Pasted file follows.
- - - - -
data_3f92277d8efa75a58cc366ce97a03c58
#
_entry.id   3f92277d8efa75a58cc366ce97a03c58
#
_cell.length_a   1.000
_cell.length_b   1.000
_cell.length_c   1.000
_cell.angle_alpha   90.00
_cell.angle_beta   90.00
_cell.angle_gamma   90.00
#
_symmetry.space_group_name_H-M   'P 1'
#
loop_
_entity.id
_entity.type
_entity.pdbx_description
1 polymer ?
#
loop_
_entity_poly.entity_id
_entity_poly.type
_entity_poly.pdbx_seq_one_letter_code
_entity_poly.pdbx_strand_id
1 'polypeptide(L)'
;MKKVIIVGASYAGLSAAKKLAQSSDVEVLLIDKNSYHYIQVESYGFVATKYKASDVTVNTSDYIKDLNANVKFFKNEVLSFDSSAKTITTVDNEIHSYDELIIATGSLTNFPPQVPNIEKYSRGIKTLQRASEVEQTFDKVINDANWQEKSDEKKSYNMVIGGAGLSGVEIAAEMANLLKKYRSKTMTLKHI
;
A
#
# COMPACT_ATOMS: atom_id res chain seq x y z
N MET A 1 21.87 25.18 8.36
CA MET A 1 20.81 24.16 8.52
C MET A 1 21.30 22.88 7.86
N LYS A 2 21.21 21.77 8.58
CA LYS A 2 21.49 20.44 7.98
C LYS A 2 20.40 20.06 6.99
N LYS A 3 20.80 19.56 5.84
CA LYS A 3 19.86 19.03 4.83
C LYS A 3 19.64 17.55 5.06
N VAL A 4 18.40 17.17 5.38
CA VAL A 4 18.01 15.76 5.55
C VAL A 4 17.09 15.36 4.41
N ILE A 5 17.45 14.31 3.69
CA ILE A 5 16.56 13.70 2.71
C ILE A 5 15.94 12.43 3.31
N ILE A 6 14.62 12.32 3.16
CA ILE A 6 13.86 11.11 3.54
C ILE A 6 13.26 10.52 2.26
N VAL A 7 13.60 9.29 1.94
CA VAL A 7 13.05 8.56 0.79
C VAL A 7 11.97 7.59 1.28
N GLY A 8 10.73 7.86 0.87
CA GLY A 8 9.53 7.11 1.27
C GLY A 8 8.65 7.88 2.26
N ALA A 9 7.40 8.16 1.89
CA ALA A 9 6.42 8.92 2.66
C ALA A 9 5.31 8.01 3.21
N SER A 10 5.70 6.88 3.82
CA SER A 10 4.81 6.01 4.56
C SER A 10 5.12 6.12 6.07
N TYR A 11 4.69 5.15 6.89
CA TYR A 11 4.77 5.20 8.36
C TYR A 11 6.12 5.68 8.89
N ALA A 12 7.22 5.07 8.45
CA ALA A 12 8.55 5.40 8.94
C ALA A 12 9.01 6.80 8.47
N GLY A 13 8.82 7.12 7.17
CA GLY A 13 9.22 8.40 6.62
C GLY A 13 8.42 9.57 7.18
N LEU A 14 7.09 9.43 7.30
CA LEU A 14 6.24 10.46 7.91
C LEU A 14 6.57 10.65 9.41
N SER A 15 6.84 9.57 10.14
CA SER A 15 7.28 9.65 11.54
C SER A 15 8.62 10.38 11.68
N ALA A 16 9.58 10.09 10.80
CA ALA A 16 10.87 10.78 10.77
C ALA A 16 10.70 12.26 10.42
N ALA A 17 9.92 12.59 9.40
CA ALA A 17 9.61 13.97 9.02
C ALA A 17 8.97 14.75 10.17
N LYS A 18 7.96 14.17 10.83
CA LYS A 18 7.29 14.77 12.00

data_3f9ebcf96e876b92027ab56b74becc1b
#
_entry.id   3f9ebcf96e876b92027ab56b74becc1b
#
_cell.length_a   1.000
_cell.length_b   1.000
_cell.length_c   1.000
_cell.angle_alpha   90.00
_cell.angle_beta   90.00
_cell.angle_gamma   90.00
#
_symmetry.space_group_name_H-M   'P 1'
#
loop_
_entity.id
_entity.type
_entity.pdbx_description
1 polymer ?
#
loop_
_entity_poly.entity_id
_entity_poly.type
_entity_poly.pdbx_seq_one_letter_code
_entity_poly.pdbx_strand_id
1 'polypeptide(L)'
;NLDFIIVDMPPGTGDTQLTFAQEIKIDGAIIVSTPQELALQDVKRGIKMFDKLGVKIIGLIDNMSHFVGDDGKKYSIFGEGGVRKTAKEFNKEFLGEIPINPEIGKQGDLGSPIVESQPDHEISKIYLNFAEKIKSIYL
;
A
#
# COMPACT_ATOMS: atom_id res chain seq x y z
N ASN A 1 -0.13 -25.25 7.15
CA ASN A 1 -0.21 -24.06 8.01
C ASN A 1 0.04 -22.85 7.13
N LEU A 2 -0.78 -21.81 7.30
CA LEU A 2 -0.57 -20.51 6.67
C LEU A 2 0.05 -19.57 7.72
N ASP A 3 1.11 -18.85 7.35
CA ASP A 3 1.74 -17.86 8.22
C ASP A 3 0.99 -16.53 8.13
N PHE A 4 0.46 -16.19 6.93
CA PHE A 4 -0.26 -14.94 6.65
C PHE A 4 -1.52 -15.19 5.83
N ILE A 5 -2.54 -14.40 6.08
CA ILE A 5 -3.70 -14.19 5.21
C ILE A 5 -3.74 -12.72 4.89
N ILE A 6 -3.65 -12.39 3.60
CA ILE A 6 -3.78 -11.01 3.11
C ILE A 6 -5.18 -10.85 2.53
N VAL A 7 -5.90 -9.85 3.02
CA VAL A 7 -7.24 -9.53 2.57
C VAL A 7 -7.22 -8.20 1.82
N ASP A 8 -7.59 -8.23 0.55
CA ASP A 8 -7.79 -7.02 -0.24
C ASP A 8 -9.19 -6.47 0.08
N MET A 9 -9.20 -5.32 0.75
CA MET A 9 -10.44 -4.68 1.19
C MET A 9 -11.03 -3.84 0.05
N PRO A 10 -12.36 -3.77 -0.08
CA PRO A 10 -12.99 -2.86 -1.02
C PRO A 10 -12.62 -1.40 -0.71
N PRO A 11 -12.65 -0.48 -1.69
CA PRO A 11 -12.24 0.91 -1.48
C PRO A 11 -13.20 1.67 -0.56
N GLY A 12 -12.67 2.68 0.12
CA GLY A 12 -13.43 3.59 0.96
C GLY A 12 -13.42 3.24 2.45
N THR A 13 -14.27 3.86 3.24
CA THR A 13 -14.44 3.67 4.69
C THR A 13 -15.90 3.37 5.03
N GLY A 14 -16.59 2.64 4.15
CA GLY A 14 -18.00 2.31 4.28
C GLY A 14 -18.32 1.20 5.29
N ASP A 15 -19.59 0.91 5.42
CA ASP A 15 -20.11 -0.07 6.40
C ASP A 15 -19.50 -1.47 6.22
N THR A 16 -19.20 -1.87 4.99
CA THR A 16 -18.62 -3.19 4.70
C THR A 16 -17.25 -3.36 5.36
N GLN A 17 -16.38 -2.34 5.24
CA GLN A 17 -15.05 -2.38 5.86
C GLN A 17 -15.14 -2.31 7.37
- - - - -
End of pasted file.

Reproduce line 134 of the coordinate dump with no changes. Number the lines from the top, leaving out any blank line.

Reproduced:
C VAL A 7 -7.22 -8.20 1.82